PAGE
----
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Petitioner - Appellant,



Respondent - Appellee.

No. 05-7049

(E.D. Oklahoma)

(D.Ct. No. CIV-02-440-S)





Before KELLY, O'BRIEN, and TYMKOVICH, Circuit Judges.

After examining the briefs and appellate record, this panel has determined unanimously that oral argument would not materially assist the determination of this appeal. See Fed. R. App. P. 34(a)(2); 10th Cir. R. 34.1(G). The case is therefore ordered submitted without oral argument.

Cameron C. Brazille, a state inmate appearing pro se,(1) seeks a certificate of appealability (COA) allowing him to appeal from the district court's denial of his petition for writ of habeas corpus under 28 U.S.C. § 2254 .(2) Because Brazille has failed to make "a substantial showing of the denial of a constitutional right" as required by 28 U.S.C. § 2253(c)(2), we deny a COA and dismiss his application.

On August 17, 1999, Brazille and Brenda Conard attempted to cash two stolen checks at Harp's Foods Store in Fort Gibson, Oklahoma. They left the store in a pickup truck driven by another male. When the arresting officer stopped the pickup truck, the officer discovered a third stolen check on Brazille's person. Brazille was arrested and charged in Oklahoma state court with two counts of uttering a forged instrument (Counts 1 and 3) and three counts of knowingly concealing stolen property (Count 2, 4-5). The jury found him guilty on all five counts. The trial judge merged the three counts of knowingly concealing stolen property into one count, Count 2, and sentenced Brazille to three concurrent twenty year periods of imprisonment. Brazille appealed to the Oklahoma Court of Criminal Appeals (OCCA), which affirmed the conviction. He also filed a petition for post-conviction relief in state court which was denied; his appeal from that denial was unsuccessful.

On August 16, 2002, Brazille filed a § 2254 petition in the United States District Court for the Eastern District of Oklahoma. In this petition, Brazille raised the following grounds for relief: (1) the stolen check found on his person (which was the basis for Count 5) should have been suppressed under the Fourth Amendment because it was the fruit of an unlawful search; (2) his sentence is excessive because no harm resulted from the offense; (3) he should not be held liable for the check Conard attempted to cash (Count 1) and insufficient evidence was presented that he aided and abetted her; (4) trial counsel was ineffective for failing to have Count 1 suppressed and to investigate the charges; (5) his double jeopardy rights were violated because he was charged with multiple crimes and received multiple sentences for a single act; (6) the testimony of the arresting officer and the owner of the stolen checks was not credible; and (7) the evidence was insufficient that he was the male individual who presented the checks at the store and in fact, it was the driver of the truck who presented the checks at the store.(3) In a thorough analysis, the magistrate judge rejected these claims on the merits. The district court agreed with the magistrate and denied Brazille's § 2254 petition.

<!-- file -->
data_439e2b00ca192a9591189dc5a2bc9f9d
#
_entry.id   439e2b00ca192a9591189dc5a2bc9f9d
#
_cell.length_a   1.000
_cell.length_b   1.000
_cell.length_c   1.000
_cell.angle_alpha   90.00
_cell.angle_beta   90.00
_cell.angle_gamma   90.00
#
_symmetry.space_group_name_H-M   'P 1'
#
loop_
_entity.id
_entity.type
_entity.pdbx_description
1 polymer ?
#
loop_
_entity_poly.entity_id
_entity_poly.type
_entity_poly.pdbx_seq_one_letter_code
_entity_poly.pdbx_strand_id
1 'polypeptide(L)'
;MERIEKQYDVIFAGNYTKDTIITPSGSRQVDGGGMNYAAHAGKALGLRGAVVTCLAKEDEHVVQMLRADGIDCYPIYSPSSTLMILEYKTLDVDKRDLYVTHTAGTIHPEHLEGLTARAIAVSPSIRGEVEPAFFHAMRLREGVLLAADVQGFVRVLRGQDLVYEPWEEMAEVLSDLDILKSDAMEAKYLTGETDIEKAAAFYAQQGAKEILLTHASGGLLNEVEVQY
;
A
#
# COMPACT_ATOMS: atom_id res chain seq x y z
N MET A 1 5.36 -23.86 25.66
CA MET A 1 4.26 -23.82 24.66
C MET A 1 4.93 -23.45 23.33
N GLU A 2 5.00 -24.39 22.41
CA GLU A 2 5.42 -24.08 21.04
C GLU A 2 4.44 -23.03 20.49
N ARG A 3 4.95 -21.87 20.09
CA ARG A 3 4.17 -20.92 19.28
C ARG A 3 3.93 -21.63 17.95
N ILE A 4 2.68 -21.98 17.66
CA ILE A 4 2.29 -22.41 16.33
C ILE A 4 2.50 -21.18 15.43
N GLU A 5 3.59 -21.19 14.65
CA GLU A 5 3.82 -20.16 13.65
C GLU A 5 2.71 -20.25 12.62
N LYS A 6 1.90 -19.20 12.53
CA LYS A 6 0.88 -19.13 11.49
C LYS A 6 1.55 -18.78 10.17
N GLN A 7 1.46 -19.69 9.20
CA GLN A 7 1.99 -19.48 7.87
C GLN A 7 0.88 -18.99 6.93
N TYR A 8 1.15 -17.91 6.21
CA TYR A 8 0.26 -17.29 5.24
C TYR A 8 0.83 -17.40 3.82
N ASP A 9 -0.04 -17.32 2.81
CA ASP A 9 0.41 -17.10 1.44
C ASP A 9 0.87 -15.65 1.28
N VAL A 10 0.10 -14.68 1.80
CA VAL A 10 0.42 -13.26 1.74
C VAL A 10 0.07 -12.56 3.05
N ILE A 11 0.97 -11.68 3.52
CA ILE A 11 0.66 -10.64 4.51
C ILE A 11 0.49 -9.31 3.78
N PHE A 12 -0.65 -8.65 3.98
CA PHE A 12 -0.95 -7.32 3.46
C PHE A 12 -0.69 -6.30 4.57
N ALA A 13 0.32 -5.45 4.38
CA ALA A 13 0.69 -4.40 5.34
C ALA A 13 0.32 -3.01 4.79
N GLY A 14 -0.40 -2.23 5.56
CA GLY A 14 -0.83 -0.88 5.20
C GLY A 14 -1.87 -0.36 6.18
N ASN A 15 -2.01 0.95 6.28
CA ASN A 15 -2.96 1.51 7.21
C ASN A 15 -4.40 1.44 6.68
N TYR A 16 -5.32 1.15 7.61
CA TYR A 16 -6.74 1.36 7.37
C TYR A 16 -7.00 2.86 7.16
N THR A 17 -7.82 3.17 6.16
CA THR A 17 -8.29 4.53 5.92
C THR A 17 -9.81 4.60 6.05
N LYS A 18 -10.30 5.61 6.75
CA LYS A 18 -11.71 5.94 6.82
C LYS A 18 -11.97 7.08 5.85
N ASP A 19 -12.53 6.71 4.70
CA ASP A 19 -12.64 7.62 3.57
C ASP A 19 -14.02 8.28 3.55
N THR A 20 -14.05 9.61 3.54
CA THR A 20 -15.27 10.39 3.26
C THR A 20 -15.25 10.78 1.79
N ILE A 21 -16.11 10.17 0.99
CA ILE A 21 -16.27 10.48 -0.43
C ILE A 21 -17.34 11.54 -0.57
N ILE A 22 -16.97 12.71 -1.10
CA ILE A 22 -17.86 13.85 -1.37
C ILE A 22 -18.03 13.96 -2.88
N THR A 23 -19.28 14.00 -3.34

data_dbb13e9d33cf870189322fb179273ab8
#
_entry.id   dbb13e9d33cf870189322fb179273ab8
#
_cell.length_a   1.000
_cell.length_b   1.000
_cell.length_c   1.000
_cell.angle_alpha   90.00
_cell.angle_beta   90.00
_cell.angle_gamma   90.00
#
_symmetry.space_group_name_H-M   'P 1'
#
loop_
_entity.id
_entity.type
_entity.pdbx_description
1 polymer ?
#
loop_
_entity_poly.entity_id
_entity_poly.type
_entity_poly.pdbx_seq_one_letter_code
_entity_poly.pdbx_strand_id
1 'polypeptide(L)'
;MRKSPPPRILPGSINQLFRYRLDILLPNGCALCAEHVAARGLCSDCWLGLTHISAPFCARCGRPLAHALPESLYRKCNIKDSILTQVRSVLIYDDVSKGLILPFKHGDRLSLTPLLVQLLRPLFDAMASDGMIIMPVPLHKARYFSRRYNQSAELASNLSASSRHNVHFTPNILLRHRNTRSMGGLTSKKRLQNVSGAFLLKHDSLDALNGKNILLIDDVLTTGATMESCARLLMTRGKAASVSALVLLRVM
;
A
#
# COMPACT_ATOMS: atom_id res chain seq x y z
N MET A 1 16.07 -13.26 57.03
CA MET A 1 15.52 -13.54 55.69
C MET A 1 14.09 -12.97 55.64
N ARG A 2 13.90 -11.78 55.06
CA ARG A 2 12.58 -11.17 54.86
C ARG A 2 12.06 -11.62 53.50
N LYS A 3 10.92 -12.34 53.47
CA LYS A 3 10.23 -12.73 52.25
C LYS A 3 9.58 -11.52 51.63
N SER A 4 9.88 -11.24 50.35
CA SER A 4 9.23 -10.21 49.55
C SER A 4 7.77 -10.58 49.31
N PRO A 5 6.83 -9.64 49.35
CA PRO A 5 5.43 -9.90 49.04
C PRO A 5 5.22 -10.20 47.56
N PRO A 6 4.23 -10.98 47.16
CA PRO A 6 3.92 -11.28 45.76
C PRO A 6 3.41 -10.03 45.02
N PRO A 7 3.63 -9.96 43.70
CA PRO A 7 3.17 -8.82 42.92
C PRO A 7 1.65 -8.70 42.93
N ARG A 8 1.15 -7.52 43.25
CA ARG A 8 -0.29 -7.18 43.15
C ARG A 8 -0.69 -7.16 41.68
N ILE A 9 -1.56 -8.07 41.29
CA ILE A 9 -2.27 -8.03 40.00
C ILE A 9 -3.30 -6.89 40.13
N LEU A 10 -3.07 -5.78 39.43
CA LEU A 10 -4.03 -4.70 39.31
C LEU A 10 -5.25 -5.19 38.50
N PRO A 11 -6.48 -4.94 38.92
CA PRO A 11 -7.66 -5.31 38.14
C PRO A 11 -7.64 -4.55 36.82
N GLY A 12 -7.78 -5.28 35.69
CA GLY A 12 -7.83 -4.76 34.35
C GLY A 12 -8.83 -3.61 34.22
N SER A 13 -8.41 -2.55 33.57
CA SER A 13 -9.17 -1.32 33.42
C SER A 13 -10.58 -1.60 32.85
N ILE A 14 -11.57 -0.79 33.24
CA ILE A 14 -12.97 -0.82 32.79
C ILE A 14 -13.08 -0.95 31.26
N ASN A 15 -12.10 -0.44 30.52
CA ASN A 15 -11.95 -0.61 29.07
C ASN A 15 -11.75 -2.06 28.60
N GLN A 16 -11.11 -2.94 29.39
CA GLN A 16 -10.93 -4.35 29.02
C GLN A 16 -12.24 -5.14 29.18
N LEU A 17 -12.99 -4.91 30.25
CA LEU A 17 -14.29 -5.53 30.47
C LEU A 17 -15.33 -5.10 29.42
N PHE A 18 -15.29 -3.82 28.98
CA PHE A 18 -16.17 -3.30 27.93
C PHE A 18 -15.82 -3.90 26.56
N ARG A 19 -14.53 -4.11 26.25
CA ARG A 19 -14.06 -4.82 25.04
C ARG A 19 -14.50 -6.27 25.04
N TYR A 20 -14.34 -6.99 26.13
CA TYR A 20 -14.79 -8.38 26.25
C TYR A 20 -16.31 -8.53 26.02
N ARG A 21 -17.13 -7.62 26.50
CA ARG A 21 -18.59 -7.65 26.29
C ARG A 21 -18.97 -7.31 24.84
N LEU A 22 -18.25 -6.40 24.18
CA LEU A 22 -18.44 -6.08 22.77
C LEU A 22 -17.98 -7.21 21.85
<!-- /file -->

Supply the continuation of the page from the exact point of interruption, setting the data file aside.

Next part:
We have thoroughly reviewed the entire record, which includes the transcripts of Brazille's trial, and the relevant authority. For substantially the same reasons relied upon by the magistrate, we cannot say "that reasonable jurists could debate whether (or, for that matter, agree that) the petition should have been resolved in a different manner or that the issues presented were adequate to deserve encouragement to proceed further."(4) Slack v. McDaniel, 529 U.S. 473, 484 (2000) (quotations omitted). Therefore, Brazille's request for a COA is DENIED and his application is DISMISSED. Because Brazille has not shown "the existence of a reasoned, nonfrivolous argument on the law and facts in support of the issues raised on appeal," his request to proceed in forma pauperis on appeal is DENIED. DeBardeleben v. Quinlan, 937 F.2d 502 , 505 (10th Cir. 1991).

Entered by the Court:

Terrence L. O'Brien

United States Circuit Judge

Click footnote number to return to corresponding location in the text.

1. We liberally construe Brazille's pro se pleadings. See Ledbetter v. City of Topeka, Kan., 318 F.3d 1183, 1187 (10th Cir. 2003).

2. Brazille never filed a request for a COA with the district court but did file a notice of appeal, which is construed as a request for a COA. Fed. R. App. P. 22(b); Hoxsie v. Kerby, 108 F.3d 1239, 1241 (10th Cir. 1997). The district court never ruled on the COA issue. "Under our Emergency General Order of October 1, 1996, we deem the district court's failure to issue a [COA] within thirty days after filing the notice of appeal as a denial of the certificate." United States v. Kennedy, 225 F.3d 1187, 1193 n.3 (10th Cir. 2000).

3. In his appellate brief, Brazille claims the district court failed to address his argument that the state trial judge exceeded his authority by dismissing the jury prior to the penalty phase. The reason the district court did not address the argument is that he raised it for the first time in his objections to the magistrate judge's report and recommendation. Moreover, Brazille failed to exhaust his state court remedies on this claim. Nevertheless, the record shows that Brazille stipulated for purposes of sentencing that he had two or more prior felony convictions. Consequently, no further fact-finding was necessary.

4. On appeal, Brazille claims the district court did not timely address his § 2254 petition. Because Brazille's petition was properly denied, any delay in its resolution was not prejudicial.

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